Community health and social care (H&SC) services need assistance so that patients can sufficiently recover after suffering a stroke. By working in novel ways and reengineering care delivery systems with new innovative technology and solutions, we can think differently about our approach to care and improve the well-being for patients across Europe while optimising the opportunity for post-stroke recovery.
Transforming health and social care services delivery
The contribution of a patient’s informal caregiver, family and social network is significant. However, it remains a challenge to support the role of this type of caregiver. Despite the progress made in the development of technologies to assist patients, no system is available on the market that will improve rehabilitation at home. What’s more, no existing solutions are integrated with H&SC services. As a result, public procurers can’t use open tenders to implement effective technology in solving system failures. “A tool that can be safely applied at home to help patients practice their motor skills at sustainable costs represents added value for the health system for both patients and clinical staff,” commented Rachael McKibbin, Head of the Small Business Research Initiative at Business Services Organisation, responsible for coordinating the EU-funded MAGIC project. MAGIC recognised Pre-Commercial Procurement (PCP) as the most viable option in encouraging the market to address these shortcomings by developing cutting-edge products. To support the rehabilitation of post-stroke patients, project partners used PCP to identify new technologies and services. They established and executed a competitive PCP process to run a cross-border call for tender.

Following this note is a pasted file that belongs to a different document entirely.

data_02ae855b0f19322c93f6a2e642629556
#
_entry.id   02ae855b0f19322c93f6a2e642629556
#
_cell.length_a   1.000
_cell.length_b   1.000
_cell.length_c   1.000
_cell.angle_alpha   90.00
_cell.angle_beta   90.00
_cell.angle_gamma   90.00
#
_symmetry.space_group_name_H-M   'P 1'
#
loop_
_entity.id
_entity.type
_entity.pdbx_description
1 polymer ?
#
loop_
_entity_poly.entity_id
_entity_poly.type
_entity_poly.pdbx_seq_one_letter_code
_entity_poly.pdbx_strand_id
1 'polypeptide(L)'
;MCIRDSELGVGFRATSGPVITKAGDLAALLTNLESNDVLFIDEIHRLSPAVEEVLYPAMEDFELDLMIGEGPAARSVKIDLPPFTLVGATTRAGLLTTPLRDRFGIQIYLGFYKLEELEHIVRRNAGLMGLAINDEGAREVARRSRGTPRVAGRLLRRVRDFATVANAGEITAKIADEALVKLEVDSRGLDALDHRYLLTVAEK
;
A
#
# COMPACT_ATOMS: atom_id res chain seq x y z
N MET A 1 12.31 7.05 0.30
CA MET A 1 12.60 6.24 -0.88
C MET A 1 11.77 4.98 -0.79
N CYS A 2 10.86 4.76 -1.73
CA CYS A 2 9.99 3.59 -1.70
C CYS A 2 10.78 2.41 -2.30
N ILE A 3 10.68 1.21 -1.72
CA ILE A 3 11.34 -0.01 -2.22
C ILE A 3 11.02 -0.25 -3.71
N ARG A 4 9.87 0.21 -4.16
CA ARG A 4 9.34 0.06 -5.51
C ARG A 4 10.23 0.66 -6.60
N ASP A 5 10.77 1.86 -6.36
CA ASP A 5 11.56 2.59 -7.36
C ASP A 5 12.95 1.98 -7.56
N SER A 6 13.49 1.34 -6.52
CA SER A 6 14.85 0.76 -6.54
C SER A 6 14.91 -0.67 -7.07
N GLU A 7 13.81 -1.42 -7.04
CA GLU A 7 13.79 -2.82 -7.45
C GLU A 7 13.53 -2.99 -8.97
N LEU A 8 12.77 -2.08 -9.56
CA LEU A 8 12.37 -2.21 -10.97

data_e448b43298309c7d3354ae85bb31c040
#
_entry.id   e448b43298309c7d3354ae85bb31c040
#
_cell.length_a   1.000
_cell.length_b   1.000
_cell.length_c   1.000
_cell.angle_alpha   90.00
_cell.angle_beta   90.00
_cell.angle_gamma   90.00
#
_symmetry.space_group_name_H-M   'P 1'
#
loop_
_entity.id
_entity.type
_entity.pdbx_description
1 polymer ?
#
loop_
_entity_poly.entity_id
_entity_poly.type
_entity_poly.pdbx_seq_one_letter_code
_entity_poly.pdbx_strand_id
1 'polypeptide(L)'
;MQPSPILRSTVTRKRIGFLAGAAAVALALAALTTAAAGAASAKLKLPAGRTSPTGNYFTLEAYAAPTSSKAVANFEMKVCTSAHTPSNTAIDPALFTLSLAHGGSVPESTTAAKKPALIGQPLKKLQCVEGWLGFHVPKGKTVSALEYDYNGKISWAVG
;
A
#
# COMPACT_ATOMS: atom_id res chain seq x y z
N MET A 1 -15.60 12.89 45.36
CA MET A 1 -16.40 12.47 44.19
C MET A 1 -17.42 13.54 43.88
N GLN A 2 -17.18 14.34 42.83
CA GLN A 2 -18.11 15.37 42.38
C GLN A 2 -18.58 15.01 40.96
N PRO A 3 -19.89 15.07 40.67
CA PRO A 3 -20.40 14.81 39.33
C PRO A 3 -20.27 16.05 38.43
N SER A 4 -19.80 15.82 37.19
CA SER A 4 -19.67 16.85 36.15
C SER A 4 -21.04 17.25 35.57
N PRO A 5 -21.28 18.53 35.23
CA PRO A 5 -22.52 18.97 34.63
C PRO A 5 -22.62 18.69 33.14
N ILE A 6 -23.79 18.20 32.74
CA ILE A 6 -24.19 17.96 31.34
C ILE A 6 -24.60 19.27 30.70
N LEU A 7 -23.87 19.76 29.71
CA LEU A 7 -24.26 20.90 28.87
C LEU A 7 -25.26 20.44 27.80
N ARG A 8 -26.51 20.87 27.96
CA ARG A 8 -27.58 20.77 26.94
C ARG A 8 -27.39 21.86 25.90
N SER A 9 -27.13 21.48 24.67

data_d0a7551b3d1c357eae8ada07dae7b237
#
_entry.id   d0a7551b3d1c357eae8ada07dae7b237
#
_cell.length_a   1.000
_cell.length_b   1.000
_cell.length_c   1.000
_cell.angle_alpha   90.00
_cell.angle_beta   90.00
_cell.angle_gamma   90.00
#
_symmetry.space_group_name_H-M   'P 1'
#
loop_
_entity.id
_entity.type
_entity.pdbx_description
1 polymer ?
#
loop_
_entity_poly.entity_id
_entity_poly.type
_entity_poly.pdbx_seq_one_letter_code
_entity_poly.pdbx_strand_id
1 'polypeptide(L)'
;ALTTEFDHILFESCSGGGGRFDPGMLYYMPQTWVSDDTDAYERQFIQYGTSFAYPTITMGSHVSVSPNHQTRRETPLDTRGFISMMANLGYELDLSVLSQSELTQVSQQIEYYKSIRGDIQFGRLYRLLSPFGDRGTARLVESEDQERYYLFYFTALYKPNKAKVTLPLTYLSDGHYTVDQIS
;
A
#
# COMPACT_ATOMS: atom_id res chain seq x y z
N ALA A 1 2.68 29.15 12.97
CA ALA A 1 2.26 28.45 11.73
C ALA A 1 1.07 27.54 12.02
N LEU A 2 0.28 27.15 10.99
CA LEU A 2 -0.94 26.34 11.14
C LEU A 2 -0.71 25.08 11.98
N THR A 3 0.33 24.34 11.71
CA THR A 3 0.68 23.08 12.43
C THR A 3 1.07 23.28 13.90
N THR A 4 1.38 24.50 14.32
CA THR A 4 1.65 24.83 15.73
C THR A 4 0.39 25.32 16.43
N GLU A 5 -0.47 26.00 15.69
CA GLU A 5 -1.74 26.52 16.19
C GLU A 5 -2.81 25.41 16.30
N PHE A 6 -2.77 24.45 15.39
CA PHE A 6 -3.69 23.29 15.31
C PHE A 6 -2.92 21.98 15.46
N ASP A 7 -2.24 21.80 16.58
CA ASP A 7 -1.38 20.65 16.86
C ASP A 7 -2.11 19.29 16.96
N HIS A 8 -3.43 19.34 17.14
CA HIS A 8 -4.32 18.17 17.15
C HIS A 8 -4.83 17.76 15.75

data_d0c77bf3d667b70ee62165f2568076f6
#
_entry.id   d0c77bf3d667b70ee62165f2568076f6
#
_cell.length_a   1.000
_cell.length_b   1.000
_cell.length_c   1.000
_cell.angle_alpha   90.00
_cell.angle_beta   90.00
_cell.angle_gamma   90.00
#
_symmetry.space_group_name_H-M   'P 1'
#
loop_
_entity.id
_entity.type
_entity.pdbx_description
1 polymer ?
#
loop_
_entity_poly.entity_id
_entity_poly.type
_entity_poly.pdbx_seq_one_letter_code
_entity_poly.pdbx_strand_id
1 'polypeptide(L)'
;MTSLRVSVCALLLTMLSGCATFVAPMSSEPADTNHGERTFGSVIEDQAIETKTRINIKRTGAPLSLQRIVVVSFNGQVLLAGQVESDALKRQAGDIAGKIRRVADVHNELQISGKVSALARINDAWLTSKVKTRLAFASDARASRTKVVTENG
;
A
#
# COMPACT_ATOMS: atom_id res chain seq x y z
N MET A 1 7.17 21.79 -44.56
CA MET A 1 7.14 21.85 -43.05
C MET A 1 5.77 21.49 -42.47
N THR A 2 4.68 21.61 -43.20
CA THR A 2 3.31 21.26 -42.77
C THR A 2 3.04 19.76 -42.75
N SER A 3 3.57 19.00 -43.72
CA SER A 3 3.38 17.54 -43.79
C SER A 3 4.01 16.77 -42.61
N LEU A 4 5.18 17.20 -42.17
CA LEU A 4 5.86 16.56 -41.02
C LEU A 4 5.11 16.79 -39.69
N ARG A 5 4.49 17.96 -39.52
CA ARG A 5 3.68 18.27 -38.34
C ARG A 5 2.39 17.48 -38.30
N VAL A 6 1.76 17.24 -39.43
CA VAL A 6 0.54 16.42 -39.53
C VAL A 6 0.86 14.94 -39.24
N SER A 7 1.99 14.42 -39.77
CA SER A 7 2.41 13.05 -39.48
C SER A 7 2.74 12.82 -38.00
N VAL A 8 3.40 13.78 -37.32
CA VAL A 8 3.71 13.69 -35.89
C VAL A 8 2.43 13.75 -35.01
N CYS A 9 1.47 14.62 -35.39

Pushing the technology boundaries for stroke survivors
As part of the PCP competition, suppliers developed and tested their solutions in Northern Ireland and Italy. One solution involved incorporating virtual reality computer games into a stroke rehabilitation system to improve patients’ current stroke rehabilitation pathways. Another concerned a novel medical device to rehabilitate stroke patients at home by using wearable sensors and biofeedback for total body exercises and smart objects for hand and arm rehabilitation. The final solution was a machine learning-based wireless platform designed to operate in patients’ homes. It addresses their specific rehabilitation needs by enabling therapists to personalise routines, providing continuous monitoring and feedback on performance. This generic procedure carried out by the MAGIC team will form the basis for future national PCP calls. Public organisations throughout the EU will become familiar with the PCP process and tools, and exploit them to accommodate their own needs. Ultimately, the goal is to employ PCP in finding solutions to common healthcare problems through innovative technology development. Clinical trials demonstrated the feasibility of the technological solutions. Positive feedback was received from both patients and clinicians. Thanks to MAGIC’s proposed solutions, patients can recuperate at home by benefiting from a range of exercises and activities purposely developed for them. H&SC staff will be able to record and assess training data for each patient and further adapt the activity difficulty.
MAGIC, stroke, rehabilitation, stroke patient, care, health and social care, H&SC, Pre-Commercial Procurement, healthcare